Age-old 'Origami' method is renewed to produce intricate glass shapes

Chemical engineers have created a 'thoroughly modern method,' which can be also combined with 3D printing.
Sade Agard
Folded glass concept image
Folded glass concept image


Paper and other materials that can be folded can be formed into intricate 3D shapes using the ancient technique of origami. Now, chemical engineers have expanded the age-old method to create complicated structures from glass and other rigid materials, according to a study presented at the American Chemical Society (ACS) Spring 2023 on March 28.

The wholly contemporary approach, which can also work with 3D printing, may be used in everything from sculpture to catalysis.

Modern origami creates complex glass shapes

Graduate student Yang Xu, who works in Xie's lab at Zhejiang University, developed a method in which she combined silica nanoparticles—the primary component of glass—into a liquid that contained various substances. 

"When you fold a piece of paper, the level of complexity is somewhat limited, and 3D printing is kind of slow," Xie said in the press release

"So we wanted to see if we could combine these two techniques to take advantage of their attractive attributes. That would give us the freedom to make almost any shaped part."

A cross-linked polycaprolactone polymer, like raisins in raisin bread, was created by curing the mixture under ultraviolet radiation.

Then, using sheets of this translucent polymer combination, which has mechanical qualities akin to paper, Xu cut, folded, twisted, and tugged various shapes, including a crane, a feather, a lacy vase, and a sphere composed of entangled ribbons. 

Age-old 'Origami' method is renewed to produce intricate glass shapes
Intricate glass designs (left) can be made with origami and cutting techniques, which can be combined with 3D printing to make more complex shapes, such as a 3D lattice (right). Scale bar 1 cm.

When carried out at room temperature, the composite would maintain its altered shape throughout the rest of the manufacturing process. Xu found this was due to the stretching and folding process irreversibly disrupting the interface between some silica particles and the polymer matrix.

Furthermore, when folded and stretched, heating the composite at roughly 265 F permanently rearranges the linkages between the polymer chains, securely fixing the new shape.

A major challenge was achieving complete transparency

Xu discovered that removing the polycaprolactone polymer from the item and making it opaque requires a subsequent heating step at a temperature of more than 1,100 F.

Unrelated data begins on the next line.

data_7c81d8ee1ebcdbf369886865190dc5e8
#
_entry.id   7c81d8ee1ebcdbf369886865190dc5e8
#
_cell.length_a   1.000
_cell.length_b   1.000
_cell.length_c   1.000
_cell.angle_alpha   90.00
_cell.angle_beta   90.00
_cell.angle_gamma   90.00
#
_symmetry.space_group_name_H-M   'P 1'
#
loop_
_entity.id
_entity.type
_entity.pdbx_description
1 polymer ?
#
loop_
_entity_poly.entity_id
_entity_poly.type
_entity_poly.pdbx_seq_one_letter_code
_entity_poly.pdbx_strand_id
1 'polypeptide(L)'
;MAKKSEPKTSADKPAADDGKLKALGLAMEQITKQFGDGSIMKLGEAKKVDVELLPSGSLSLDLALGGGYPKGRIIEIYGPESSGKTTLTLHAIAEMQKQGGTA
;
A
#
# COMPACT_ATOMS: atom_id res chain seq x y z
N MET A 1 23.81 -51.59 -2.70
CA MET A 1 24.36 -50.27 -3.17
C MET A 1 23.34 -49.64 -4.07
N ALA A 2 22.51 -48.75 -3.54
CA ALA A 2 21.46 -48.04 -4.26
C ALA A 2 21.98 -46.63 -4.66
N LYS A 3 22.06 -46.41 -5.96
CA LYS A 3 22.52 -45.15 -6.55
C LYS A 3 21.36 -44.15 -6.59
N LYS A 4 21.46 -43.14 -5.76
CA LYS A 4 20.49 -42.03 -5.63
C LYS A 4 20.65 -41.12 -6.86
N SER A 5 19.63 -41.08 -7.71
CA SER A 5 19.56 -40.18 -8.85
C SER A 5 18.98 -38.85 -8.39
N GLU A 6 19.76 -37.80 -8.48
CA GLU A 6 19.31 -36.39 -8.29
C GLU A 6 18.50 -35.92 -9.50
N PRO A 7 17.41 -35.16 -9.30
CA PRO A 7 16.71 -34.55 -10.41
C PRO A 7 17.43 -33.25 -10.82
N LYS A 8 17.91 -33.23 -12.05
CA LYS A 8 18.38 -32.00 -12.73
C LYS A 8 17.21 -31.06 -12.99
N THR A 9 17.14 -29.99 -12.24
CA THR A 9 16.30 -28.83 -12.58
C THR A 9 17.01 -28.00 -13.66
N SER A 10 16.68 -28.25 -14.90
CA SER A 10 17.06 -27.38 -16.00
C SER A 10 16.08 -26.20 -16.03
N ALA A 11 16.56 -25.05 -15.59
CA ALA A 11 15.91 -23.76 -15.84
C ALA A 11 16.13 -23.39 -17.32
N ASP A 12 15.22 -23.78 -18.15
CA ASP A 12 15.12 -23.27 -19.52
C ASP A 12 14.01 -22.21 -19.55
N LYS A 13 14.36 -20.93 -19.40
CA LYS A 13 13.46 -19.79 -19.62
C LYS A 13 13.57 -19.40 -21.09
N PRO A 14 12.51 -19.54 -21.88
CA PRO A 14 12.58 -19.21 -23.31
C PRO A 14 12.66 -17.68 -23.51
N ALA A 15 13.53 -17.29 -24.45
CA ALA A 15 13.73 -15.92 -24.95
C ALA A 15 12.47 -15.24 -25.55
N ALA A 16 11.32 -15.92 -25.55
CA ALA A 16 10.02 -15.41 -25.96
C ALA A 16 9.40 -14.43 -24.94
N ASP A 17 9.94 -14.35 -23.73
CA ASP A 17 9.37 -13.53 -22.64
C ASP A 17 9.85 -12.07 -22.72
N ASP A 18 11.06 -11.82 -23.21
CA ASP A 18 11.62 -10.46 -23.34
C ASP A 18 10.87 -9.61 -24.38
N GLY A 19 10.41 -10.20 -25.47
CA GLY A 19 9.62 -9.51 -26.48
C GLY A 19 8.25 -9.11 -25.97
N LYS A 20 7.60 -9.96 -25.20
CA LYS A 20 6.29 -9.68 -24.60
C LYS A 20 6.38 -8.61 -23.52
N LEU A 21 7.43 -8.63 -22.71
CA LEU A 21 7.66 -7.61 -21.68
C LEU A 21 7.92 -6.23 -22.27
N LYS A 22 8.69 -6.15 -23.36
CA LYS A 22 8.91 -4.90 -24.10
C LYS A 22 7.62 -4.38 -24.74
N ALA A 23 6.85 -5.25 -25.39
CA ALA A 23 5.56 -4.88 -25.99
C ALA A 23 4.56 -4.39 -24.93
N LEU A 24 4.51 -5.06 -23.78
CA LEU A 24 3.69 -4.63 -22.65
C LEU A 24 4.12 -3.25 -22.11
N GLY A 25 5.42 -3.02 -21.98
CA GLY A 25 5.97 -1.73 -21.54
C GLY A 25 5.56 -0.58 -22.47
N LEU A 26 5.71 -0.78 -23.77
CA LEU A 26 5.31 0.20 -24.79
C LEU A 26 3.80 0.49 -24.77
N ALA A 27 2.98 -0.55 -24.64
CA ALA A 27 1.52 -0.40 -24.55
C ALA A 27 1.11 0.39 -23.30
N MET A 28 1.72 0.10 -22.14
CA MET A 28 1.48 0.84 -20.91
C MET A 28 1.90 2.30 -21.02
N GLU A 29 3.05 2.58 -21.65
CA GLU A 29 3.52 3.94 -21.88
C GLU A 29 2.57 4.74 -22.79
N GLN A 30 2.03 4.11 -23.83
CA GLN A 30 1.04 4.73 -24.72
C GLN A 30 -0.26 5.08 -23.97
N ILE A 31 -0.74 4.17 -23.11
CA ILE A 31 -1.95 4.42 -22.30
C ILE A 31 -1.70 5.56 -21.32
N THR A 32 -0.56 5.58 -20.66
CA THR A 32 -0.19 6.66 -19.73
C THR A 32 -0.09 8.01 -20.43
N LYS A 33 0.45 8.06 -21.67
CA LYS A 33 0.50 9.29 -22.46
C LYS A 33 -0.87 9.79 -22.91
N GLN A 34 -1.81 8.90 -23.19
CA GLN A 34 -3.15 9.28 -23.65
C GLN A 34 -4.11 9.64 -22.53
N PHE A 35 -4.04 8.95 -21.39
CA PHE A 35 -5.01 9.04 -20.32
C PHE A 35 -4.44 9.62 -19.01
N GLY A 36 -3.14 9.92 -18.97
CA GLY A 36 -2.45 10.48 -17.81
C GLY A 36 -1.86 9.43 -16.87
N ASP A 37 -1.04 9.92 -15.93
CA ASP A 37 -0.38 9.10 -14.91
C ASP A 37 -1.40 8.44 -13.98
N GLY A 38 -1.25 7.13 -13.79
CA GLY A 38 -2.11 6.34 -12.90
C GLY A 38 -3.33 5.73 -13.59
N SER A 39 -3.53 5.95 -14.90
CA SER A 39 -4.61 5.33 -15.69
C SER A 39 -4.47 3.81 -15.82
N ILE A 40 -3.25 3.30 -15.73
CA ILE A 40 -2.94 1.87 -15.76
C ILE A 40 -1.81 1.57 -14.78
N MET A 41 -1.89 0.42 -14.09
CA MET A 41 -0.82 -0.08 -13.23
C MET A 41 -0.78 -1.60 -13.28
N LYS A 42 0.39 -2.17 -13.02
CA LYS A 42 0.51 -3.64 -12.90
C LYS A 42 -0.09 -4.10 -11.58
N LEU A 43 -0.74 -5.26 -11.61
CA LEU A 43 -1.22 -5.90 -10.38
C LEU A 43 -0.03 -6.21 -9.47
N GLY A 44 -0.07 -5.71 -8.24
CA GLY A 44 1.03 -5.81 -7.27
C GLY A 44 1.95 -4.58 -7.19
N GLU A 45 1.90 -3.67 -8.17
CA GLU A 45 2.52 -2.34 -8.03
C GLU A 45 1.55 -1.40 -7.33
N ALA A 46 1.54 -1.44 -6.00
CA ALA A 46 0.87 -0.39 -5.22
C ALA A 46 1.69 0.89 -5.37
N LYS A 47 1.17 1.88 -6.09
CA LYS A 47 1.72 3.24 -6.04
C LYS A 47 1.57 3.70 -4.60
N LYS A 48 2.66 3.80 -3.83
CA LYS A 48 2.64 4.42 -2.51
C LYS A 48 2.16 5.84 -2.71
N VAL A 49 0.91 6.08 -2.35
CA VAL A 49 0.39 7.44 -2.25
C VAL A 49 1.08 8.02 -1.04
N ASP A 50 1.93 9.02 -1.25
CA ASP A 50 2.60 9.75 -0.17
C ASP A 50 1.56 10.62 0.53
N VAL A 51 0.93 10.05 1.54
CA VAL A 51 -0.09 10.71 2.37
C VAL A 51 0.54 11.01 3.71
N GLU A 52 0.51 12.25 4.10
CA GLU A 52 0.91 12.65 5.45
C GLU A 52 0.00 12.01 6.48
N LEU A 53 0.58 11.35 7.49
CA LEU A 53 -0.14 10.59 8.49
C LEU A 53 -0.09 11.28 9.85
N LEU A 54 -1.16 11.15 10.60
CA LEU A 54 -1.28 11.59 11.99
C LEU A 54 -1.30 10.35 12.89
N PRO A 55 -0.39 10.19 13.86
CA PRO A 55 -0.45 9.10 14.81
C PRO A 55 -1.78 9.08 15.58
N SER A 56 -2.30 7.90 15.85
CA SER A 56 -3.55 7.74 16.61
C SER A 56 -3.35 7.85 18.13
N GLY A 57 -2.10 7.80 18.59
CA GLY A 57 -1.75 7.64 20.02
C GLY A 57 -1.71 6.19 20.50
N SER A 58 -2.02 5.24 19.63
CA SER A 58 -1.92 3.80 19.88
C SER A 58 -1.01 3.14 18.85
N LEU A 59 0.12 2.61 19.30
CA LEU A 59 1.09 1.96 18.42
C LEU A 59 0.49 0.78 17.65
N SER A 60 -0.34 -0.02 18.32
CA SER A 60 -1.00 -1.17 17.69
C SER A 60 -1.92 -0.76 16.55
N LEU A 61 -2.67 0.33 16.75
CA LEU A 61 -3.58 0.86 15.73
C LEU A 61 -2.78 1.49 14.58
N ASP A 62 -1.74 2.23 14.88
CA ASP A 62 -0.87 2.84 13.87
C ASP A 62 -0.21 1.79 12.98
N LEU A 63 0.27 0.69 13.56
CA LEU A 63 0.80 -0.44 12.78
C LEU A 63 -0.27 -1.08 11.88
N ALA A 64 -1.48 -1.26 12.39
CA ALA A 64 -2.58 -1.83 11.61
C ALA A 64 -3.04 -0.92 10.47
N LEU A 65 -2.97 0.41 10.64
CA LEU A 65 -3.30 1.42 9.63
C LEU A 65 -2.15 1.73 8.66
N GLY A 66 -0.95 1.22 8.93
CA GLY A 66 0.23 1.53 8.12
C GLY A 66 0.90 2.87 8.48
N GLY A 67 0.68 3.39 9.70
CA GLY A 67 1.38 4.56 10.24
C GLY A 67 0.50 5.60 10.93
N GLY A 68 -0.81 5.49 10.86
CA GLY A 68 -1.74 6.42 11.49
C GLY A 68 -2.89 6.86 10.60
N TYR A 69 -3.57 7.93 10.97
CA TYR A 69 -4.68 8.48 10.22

After cooling, melting the silica particles in a third heating stage called sintering at temperatures above 2,300 F enabled the item to transform into a transparent glass with a smooth, non-layered appearance.

The engineers described the project's major challenge as achieving that complete transparency. 

Xu is now working on extending the technique beyond the glass to ceramics and substituting silica for materials like zirconium dioxide and titanium dioxide. These substances allow for the creation of "functional" items that are less fragile and, in contrast to glass which is brittle and inert, have catalytic capabilities.

She highlighted that for large-scale manufacturing, her procedure could be automated. Ultimately, her team hopes that by spreading awareness of their study, the ceramics and artistic communities would use it to design sculptures and catalysts as well as other things the researchers haven't even considered.

Study abstract:

The art of origami has emerged as an engineering tool with ever increasing potential, but the technique is typically limited to soft and deformable materials. Glass is indispensable in many applications, but its processing options are limited by its brittle nature and the requirement to achieve optical transparency. We report a strategy that allows making three dimensional transparent glass with origami techniques. Our process starts from a dynamic covalent polymer matrix with homogeneously dispersed silica nanoparticles. Particle cavitation and dynamic bond exchange offer two complementary plasticity mechanisms that allow the nanocomposite to be permanently folded into designable geometries. Further pyrolysis and sintering convert it into transparent three dimensional glass. Our method expands the scope of glass shaping and potentially opens up its utilities in unexplored territories.

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